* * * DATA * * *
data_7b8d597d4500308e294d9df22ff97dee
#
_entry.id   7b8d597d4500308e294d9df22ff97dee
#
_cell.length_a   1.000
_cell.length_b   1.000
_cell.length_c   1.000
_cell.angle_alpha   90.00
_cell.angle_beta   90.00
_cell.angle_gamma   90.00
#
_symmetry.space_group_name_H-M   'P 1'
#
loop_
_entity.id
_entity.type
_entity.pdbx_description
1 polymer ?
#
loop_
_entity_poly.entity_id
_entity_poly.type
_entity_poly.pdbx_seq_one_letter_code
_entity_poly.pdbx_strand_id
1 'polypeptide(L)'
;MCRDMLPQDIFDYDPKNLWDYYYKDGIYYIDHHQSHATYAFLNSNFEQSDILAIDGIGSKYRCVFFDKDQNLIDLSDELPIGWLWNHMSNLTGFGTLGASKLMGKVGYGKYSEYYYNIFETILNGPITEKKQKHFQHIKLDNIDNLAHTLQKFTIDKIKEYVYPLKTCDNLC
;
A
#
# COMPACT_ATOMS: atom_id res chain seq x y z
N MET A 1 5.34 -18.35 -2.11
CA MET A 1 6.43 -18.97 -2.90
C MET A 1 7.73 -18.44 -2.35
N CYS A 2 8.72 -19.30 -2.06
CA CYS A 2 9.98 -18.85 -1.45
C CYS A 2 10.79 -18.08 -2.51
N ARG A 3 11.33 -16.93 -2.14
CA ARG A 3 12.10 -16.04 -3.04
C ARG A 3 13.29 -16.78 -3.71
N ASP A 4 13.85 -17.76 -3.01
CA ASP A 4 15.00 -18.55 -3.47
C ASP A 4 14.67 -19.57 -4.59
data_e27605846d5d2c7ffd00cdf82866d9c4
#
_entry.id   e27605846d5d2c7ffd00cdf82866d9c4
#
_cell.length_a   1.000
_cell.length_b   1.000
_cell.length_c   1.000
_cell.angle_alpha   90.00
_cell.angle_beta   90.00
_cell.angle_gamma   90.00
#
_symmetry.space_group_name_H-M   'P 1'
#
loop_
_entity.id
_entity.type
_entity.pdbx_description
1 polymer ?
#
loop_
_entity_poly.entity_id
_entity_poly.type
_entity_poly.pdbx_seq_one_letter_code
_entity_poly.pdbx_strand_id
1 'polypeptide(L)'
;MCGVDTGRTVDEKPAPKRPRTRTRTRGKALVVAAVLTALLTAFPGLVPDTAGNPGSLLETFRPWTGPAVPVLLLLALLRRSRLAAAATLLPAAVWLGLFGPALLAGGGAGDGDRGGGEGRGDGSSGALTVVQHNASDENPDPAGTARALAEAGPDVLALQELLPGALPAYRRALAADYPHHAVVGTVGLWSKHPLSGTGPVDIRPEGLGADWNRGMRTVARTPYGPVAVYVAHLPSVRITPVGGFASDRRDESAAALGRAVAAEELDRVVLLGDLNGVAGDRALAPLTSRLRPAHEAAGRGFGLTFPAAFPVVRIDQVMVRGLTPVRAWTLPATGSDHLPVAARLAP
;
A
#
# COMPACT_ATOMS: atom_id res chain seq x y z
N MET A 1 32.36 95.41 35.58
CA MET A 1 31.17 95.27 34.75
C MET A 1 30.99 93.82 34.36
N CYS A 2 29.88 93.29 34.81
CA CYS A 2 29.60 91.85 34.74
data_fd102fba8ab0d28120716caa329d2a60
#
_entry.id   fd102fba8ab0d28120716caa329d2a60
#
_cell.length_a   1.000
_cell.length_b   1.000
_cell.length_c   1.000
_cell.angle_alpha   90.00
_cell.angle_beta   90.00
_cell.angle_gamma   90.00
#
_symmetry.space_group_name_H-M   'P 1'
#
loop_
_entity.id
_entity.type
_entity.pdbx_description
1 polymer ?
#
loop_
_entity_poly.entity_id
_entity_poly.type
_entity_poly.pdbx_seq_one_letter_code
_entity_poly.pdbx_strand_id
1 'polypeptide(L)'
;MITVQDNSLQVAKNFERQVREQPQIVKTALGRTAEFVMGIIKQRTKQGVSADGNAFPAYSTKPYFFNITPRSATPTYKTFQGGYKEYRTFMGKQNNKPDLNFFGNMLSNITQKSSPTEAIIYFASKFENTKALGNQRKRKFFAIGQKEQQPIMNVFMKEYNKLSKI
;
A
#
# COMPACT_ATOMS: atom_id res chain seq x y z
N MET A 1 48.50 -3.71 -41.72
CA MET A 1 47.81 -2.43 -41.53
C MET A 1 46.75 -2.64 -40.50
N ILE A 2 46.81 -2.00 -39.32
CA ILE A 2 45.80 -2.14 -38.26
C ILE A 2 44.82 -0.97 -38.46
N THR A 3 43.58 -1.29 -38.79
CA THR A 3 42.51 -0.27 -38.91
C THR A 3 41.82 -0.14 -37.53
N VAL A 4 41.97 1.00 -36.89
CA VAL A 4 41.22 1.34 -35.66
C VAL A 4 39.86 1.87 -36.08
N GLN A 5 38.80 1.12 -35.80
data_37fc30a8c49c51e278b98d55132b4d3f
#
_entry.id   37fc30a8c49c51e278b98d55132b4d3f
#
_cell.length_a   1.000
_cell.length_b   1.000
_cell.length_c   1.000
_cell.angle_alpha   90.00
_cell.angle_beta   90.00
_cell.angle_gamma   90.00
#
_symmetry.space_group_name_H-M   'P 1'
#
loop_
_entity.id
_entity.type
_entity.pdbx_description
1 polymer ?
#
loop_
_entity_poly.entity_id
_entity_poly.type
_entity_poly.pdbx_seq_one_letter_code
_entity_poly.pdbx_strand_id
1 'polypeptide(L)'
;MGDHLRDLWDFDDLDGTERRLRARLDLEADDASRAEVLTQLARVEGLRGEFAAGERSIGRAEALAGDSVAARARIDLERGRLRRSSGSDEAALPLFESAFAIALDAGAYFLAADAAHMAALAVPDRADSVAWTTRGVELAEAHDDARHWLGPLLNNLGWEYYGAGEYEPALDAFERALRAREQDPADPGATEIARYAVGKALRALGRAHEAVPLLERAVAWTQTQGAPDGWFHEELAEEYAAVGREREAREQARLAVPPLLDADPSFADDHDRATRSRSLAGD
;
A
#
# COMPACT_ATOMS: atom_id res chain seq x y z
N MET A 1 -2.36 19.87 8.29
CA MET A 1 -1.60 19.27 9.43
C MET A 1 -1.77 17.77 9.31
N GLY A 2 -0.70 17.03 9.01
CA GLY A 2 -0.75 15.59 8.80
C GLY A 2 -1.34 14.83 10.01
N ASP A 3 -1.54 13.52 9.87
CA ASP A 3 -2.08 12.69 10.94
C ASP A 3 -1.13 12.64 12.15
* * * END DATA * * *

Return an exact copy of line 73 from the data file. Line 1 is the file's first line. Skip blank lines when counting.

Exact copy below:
N MET A 1 32.36 95.41 35.58